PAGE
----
Great Northern Railway


Opened: 1902

Closed: 1989

Location code: E4/03a

New England East "A" cabinNot a great amount now remains of the extensive marshalling yards that existed at Peterborough know as New England. However, one of the cabins that controlled it survived until relatively recently.

This box, with its rather complex nameboard arrangement, was erected in 1902 but was never of full signal box status. It was simply a shunters cabin, a means of concentrating the control of all the points in the area that would be more commonly worked on hand levers.

The box demonstrates one of the small range of standardised boxes that emerged from the architectural chaos of early Great Northern days. This type only existed in all-timber form and first appeared in 1893 although brick boxes continued to be built to varied designs for many years. Standard features of these boxes included four-pane deep main windows, two-high locking room windows and windows in the gable ends (concealed by the array of nameboards here!) along with vertical timberwork. Usually, this timberwork was cheaply battened (see Tempsford) but here the neater but more expensive tongue and groove method has been employed. The design of box was transformed in 1907 to the style illustrated at Woodside Park.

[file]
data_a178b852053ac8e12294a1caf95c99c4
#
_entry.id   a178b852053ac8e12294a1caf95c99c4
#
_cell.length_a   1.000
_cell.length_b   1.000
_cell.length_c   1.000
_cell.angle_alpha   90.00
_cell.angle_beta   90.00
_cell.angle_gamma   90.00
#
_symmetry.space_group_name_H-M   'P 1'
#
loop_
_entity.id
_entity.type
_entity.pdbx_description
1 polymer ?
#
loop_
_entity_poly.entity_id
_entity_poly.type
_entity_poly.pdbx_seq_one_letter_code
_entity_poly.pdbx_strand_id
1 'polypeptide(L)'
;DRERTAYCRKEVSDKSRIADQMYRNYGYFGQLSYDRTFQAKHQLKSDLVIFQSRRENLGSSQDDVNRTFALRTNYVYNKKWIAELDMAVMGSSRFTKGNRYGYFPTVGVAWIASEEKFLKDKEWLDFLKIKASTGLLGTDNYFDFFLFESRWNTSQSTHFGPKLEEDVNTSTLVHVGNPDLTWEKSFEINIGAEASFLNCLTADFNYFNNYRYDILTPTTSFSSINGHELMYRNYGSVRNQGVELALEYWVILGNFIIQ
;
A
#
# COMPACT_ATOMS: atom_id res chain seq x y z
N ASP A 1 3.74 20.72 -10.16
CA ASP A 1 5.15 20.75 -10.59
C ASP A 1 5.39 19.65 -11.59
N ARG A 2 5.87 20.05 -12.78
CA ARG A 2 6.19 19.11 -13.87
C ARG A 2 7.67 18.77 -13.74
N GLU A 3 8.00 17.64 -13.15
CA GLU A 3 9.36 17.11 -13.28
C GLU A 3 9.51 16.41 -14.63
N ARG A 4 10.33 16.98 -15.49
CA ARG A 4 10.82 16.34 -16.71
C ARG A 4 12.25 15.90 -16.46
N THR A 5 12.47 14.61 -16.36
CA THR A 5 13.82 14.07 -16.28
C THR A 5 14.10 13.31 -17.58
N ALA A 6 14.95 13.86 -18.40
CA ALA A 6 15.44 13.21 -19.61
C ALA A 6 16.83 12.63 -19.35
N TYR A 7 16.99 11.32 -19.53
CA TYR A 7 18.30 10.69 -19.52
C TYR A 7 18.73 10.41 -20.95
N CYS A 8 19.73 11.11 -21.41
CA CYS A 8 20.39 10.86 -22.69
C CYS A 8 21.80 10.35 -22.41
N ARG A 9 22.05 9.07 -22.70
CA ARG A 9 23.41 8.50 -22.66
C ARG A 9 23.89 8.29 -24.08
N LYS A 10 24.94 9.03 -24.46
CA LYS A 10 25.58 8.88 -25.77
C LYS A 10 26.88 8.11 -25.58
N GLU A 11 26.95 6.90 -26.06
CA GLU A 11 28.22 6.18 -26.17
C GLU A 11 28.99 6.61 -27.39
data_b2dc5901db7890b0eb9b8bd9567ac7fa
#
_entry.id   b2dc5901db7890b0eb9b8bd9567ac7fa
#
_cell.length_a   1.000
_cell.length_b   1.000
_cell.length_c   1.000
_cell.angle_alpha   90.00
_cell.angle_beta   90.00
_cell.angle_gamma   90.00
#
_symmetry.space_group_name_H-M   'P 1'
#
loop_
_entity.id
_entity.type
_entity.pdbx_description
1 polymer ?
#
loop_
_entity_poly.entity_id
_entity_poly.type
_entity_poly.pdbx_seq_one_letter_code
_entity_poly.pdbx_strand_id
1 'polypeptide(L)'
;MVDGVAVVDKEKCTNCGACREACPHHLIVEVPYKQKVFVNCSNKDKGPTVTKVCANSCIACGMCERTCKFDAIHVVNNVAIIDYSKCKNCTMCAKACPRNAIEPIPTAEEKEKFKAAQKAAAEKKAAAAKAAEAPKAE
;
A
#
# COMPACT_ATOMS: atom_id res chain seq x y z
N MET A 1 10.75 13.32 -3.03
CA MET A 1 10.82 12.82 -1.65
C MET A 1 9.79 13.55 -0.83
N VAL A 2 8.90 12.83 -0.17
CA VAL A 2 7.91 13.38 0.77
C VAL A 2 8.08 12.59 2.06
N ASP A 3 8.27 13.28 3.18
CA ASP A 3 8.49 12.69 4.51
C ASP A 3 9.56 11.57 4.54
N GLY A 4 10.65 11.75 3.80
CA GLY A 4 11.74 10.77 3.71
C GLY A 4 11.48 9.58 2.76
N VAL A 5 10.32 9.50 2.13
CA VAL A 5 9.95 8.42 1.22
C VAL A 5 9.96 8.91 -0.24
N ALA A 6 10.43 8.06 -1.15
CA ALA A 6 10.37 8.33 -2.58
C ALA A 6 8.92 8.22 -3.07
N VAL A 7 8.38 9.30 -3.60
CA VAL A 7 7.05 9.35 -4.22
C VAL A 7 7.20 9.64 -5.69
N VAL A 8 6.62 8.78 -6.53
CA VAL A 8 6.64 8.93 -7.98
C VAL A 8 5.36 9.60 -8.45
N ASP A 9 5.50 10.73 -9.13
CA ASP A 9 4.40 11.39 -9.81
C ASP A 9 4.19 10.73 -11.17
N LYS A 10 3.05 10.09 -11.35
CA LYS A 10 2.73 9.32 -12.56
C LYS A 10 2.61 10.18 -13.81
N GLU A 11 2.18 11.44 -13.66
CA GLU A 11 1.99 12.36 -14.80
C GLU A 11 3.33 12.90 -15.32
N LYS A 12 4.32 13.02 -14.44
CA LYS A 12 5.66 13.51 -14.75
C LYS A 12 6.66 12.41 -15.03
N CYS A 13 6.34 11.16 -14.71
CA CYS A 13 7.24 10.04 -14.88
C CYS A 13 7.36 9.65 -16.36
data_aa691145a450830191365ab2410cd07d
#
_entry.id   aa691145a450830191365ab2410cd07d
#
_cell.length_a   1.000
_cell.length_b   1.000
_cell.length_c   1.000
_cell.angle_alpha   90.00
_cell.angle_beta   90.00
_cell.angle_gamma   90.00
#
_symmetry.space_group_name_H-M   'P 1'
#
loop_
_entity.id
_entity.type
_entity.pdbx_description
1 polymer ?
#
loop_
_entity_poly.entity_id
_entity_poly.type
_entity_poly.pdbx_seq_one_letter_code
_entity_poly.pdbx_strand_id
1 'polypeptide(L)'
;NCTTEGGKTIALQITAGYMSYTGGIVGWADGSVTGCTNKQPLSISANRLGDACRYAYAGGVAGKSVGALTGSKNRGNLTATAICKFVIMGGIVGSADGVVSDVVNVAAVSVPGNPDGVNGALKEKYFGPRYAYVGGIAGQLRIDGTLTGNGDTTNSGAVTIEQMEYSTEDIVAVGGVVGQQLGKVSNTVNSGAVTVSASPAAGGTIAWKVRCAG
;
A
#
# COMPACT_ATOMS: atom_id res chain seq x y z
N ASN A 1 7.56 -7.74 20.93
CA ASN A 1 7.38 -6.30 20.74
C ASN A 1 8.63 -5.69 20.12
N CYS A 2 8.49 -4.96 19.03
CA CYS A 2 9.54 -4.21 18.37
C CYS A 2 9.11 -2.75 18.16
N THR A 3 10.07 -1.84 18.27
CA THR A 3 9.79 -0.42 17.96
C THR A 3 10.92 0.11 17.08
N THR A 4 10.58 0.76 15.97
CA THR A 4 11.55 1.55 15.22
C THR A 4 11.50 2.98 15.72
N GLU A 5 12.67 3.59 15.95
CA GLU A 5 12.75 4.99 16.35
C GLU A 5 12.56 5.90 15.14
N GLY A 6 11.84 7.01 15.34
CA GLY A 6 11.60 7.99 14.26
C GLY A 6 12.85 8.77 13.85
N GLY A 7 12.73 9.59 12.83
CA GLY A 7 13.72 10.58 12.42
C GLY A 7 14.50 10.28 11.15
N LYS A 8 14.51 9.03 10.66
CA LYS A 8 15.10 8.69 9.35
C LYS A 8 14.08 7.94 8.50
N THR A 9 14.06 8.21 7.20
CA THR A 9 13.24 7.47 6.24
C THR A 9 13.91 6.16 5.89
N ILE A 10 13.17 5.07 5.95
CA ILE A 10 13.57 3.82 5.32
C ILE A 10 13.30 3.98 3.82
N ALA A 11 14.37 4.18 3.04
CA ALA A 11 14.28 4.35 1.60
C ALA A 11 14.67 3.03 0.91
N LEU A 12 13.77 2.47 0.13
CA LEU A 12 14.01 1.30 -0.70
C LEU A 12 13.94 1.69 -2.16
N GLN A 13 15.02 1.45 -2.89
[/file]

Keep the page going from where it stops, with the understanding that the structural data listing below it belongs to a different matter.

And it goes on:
To make life easy for the shunting staff, each of the nineteen roads of the Sorting Sidings were accessed by a points lever numbered to correspond with the line concerned. A neat arrangement! The remaining levers of the 22-lever frame of Railway Signal Co. origin at one time controlled indicators, bolts and signals at the main New England East box.

The cabin was taken out of use on 16th April 1989, and the points controlled from ground levers.

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All photographs copyright © John Hinson unless otherwise stated